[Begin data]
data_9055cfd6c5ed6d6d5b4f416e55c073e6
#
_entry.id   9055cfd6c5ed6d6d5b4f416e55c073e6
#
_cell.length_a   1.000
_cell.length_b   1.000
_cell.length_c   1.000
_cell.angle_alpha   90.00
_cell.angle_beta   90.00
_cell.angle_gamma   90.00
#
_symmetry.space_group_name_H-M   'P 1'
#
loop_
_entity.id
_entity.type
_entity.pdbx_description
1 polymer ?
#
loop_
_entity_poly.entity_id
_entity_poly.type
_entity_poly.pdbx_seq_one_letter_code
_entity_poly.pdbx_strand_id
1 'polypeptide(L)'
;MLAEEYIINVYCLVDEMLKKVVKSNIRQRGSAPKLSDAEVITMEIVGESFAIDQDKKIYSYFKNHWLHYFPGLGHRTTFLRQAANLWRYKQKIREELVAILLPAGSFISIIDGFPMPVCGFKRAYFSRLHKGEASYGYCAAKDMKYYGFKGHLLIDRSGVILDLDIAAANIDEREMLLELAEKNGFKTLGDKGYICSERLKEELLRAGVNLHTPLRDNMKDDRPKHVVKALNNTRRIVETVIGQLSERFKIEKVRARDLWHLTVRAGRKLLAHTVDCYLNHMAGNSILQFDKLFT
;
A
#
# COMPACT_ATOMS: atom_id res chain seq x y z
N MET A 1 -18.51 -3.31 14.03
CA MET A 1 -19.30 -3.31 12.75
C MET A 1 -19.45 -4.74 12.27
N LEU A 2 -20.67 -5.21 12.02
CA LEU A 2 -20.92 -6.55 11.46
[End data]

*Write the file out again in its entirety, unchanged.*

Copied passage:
data_9055cfd6c5ed6d6d5b4f416e55c073e6
#
_entry.id   9055cfd6c5ed6d6d5b4f416e55c073e6
#
_cell.length_a   1.000
_cell.length_b   1.000
_cell.length_c   1.000
_cell.angle_alpha   90.00
_cell.angle_beta   90.00
_cell.angle_gamma   90.00
#
_symmetry.space_group_name_H-M   'P 1'
#
loop_
_entity.id
_entity.type
_entity.pdbx_description
1 polymer ?
#
loop_
_entity_poly.entity_id
_entity_poly.type
_entity_poly.pdbx_seq_one_letter_code
_entity_poly.pdbx_strand_id
1 'polypeptide(L)'
;MLAEEYIINVYCLVDEMLKKVVKSNIRQRGSAPKLSDAEVITMEIVGESFAIDQDKKIYSYFKNHWLHYFPGLGHRTTFLRQAANLWRYKQKIREELVAILLPAGSFISIIDGFPMPVCGFKRAYFSRLHKGEASYGYCAAKDMKYYGFKGHLLIDRSGVILDLDIAAANIDEREMLLELAEKNGFKTLGDKGYICSERLKEELLRAGVNLHTPLRDNMKDDRPKHVVKALNNTRRIVETVIGQLSERFKIEKVRARDLWHLTVRAGRKLLAHTVDCYLNHMAGNSILQFDKLFT
;
A
#
# COMPACT_ATOMS: atom_id res chain seq x y z
N MET A 1 -18.51 -3.31 14.03
CA MET A 1 -19.30 -3.31 12.75
C MET A 1 -19.45 -4.74 12.27
N LEU A 2 -20.67 -5.21 12.02
CA LEU A 2 -20.92 -6.55 11.46